Other gifts are taxable if the transferor dies within 7 years of making the gift. The death charge is calculated as follows:

Reduced charge on other gifts made within seven years of death 

 

Years before death

% of death charge

0 -3

100

3-4

80

4-5

60

5-6

40

6-7

20

 

  • Where IHT is due because a PET has failed, the tax is due by the donee unless the deceased's will says otherwise. 
  • The nil rate band is allocated to failed PET's first and is only then available to the rest of the estate if the value of failed PETs is below the limit.
  • When reviewing the availability of the nil rate band for use against failed PETs on death, any chargeable lifetime transfers, e.g. transfers into trust, made in the seven years prior to the PET and not the death, must be taken into account. This is known as the 14 year rule.

See IHT: Estate planning checklist

Reliefs from IHT

Business Property Relief (BPR)

Business Property Relief provides relief from Inheritance Tax on the transfer of relevant business assets at a rate of 50% or 100%. Relevant property must be held for at least two years in order to qualify for relief.

See IHT Business Property Relief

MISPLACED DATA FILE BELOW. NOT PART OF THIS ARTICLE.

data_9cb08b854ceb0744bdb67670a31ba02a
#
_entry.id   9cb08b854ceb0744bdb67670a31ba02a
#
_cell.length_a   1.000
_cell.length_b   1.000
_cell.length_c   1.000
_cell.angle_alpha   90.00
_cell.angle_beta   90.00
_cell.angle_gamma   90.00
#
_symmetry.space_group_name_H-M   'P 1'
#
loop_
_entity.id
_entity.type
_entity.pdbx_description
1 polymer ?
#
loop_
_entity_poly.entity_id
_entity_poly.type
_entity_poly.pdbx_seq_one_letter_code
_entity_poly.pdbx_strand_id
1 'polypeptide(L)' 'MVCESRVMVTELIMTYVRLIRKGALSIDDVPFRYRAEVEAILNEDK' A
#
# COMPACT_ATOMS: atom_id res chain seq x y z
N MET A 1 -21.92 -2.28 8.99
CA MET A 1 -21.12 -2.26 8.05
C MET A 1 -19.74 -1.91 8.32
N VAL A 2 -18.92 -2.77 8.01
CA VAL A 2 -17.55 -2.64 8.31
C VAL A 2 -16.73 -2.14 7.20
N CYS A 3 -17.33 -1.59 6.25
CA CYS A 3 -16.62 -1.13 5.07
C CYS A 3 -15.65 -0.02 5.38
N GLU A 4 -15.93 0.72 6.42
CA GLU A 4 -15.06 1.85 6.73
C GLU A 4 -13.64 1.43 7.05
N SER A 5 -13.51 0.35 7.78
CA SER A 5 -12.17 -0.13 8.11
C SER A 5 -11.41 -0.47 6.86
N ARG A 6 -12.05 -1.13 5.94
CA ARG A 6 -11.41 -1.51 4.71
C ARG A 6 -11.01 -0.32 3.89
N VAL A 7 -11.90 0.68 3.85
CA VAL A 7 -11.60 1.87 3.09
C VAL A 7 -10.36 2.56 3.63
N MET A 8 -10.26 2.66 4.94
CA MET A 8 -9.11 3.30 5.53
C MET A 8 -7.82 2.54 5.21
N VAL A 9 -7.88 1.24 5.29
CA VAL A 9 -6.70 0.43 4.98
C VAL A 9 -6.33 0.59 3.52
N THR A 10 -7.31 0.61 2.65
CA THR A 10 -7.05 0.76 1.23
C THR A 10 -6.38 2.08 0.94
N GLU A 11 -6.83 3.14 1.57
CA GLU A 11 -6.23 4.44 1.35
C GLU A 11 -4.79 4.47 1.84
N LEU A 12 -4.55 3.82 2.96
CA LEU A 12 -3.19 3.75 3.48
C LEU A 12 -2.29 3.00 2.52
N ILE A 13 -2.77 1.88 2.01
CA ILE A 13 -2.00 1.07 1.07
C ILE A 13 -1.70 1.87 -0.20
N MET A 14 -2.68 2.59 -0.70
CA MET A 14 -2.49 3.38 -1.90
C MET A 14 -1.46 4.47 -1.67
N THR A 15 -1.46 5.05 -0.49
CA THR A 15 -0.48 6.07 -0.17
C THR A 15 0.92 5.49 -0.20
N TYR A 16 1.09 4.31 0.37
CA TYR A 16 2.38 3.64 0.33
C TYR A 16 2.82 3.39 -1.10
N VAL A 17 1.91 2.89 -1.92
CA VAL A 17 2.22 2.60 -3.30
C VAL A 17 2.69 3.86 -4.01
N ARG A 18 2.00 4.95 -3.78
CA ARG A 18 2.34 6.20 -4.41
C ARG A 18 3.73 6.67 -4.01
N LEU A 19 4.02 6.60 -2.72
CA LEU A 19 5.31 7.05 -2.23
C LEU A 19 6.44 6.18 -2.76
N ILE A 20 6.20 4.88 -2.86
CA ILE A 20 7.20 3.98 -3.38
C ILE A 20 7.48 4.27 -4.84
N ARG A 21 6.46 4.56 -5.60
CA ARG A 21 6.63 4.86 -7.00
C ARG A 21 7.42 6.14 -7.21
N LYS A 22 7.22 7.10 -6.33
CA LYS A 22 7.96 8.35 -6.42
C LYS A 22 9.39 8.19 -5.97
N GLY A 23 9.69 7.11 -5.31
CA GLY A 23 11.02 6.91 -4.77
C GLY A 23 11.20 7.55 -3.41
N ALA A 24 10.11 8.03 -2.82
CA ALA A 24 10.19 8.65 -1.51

Agricultural Property Relief (APR)

Agricultural Property Relief is given on the agricultural value of agricultural property which has been:

  • Occupied by the owner for the purposes of agriculture for two years ending with the date of the transfer (death), or
  • Owned by them for seven years ending with that date and was throughout occupied by them (or another) for the purposes of agriculture.

APR is given at two rates: 100% and 50%

See IHT Agricultural Property Relief

Charitable donations

If a donation of at least 10% of the net value of the estate is made to charity the IHT rate decreases to 36%. See IHT discount on charitable donations

The deceased's household and personal goods may be donated to charity by beneficiaries without a requirement to make a Deed of variation. The value of the donation is exempted as a charitable donation, and may be included in the total in order to calculate a discount.

Donations to charity are only exempt if the charity is subject to the jurisdiction of UK courts, or those of another EU member state.

Responsibility for IHT

  • Tax is payable within 6 months of the end of the month of death, e.g. a death in December 2019 will mean the IHT must be paid by 30 June 2020. 
  • Under s200(1) IHTA the deceased's personal representatives or executors are responsible for settling the IHT of the estate.
  • Where there have been PETs within 7 years of death and tax is due on death it is the recipients of the PET’s who are liable for the tax.

Capital Gains Tax (CGT)

Capital gains tax should not be overlooked when gifts of assets are being made. A gift is a CGT disposal at market value. For how to compute CGT on a gift and details of available reliefs see How to calculate a capital gain or loss and CGT reliefs: disposal of a business or its assets.